Bridged or Nat in ESX 3.5

I was wondering if someone can clarify if the "bridged or Nat" exists on VMWare ESX 3.5? It's my understanding that in ESX you create NIC's and then assign them to Network or VLANS. So I don't know how "bridged or Nat" comes into play here.  
llaravaAsked:
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ryder0707Commented:
ESX dont use the term bridge but it uses vSwitch, bridge and switch is very much alike, basically a switch being a bridge with many ports
In ESX a single or multiple physical NICs can be assigned to a vSwitch creating a virtual switch for all VMs & port groups to connect to

esx dont have NAT services, but you could use physical NAT device(eg. physical cisco router) or soft NAT device a VM that is created on the esx host itself and installed with specific routing/firewall OS(eg. Smoothwall or IPCop) and VMs must use the existing vSwitch to reach the NAT device
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Bryan ButlerCommented:
Ooops.  Posted to wrong question.  Please delete/ignore that comment:

Does either of these help?...
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Bryan ButlerCommented:
Bridged or NAT comes in with the local network of the VMs.  If you use NAT, the vmware host creates it's own local network using a DHCP and 192.x.x.x address range.  For bridged, it's like it's connected to the same network the host is connected to and you can use DHCP/static/vlans/etc.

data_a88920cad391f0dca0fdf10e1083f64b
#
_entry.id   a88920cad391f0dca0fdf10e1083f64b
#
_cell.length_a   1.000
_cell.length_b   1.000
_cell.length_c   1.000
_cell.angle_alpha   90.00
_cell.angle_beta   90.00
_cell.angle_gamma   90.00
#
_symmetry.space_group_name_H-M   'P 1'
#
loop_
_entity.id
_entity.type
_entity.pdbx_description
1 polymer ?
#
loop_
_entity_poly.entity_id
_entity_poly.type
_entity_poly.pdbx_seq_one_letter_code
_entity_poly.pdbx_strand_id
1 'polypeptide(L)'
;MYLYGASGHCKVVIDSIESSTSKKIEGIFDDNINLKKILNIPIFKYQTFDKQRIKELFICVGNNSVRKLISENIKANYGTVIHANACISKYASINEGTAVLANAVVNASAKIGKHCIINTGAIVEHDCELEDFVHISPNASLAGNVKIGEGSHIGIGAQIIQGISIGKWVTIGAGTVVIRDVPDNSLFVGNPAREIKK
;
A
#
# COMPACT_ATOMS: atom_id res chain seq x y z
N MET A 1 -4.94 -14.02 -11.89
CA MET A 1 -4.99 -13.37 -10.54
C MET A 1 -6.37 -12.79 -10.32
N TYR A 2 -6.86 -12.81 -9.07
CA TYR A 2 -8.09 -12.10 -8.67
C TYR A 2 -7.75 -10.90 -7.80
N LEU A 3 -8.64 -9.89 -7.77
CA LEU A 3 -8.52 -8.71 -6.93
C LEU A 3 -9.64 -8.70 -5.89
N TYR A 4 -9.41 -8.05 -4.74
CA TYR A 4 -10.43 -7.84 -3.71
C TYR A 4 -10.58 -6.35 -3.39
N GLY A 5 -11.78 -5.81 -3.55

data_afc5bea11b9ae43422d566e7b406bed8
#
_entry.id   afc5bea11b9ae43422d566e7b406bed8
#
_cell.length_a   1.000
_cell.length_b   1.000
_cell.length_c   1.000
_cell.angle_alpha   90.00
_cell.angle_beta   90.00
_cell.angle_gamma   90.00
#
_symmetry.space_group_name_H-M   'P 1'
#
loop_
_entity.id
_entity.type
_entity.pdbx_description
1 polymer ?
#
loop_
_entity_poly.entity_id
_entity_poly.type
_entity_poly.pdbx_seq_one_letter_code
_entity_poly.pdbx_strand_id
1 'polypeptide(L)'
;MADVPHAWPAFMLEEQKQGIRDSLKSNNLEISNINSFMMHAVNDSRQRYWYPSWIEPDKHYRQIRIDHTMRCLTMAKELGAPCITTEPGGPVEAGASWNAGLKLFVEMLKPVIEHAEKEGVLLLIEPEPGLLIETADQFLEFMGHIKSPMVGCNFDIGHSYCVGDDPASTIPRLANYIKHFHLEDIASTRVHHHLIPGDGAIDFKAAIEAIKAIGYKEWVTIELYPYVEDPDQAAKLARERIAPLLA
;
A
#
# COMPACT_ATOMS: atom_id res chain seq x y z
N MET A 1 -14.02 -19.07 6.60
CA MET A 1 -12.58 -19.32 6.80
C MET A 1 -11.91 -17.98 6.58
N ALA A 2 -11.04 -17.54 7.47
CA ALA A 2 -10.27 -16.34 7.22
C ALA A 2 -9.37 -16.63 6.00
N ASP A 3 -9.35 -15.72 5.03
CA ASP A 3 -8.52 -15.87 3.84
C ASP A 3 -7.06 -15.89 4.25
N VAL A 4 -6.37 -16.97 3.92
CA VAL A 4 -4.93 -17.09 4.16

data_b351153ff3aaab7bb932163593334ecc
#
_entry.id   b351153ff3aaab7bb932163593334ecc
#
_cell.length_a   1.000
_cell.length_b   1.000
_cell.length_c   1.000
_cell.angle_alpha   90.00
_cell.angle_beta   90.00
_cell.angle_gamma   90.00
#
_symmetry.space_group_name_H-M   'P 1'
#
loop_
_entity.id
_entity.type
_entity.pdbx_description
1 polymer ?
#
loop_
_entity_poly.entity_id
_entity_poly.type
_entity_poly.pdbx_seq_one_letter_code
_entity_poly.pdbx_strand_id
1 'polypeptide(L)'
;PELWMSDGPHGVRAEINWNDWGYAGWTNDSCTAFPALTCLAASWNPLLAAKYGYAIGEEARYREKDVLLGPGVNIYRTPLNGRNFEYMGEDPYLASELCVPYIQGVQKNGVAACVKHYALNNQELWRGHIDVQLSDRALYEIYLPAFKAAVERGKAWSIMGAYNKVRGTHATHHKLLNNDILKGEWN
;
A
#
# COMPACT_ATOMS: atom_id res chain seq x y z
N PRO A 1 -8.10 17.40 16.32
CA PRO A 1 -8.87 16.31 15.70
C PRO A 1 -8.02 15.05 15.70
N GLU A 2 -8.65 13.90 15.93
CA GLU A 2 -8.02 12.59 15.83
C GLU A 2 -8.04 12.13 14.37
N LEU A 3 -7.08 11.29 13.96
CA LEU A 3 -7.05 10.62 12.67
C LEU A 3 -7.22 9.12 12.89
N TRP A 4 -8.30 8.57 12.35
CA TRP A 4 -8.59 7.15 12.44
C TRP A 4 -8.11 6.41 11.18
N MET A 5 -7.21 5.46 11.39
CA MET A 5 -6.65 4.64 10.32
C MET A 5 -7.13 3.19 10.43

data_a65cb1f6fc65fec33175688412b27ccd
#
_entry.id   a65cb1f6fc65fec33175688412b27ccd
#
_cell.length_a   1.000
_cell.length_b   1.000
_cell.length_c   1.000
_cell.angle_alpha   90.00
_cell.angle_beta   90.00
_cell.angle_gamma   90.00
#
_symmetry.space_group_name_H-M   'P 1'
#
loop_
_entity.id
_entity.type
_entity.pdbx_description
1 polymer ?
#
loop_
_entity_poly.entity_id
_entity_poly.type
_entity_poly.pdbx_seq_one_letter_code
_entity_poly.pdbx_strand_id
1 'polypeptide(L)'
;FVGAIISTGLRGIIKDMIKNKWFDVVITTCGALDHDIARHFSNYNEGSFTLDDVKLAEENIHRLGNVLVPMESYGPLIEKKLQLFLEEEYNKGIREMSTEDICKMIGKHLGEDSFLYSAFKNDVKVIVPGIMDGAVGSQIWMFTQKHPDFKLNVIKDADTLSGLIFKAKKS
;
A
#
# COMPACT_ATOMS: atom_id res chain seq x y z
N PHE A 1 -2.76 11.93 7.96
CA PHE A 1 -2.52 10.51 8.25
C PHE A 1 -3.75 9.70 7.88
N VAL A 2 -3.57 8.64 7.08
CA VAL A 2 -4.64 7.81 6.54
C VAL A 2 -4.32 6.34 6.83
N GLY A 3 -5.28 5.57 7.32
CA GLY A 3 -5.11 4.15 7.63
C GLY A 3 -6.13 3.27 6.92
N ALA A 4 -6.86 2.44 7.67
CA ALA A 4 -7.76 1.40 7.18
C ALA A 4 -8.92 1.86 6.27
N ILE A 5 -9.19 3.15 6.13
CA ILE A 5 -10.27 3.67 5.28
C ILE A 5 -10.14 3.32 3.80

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llaravaAuthor Commented:
I know but that is part of VMWare workstation. I haven't seen this as part of VMWare ESX
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laneduncanCommented:
ESX doesn't offer any DHCP services built-in; it just sets up a network card.
If you want to set up some NAT/DHCP services on ESX, you have to provide those services.  Happily, there's a free and pretty easy way to do it.

This blog post provides pretty good instructions for setting up Smoothwall to do just this.  http://blog.ust.hk/martinl/2009/03/25/smoothwall-express-as-nat-on-esxi/

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Bryan ButlerCommented:
DOH!  So please just ignore all my comments then.  Sorry about that.  Though I'd try to answer since I messed up and...bang...my DOH shows up again.
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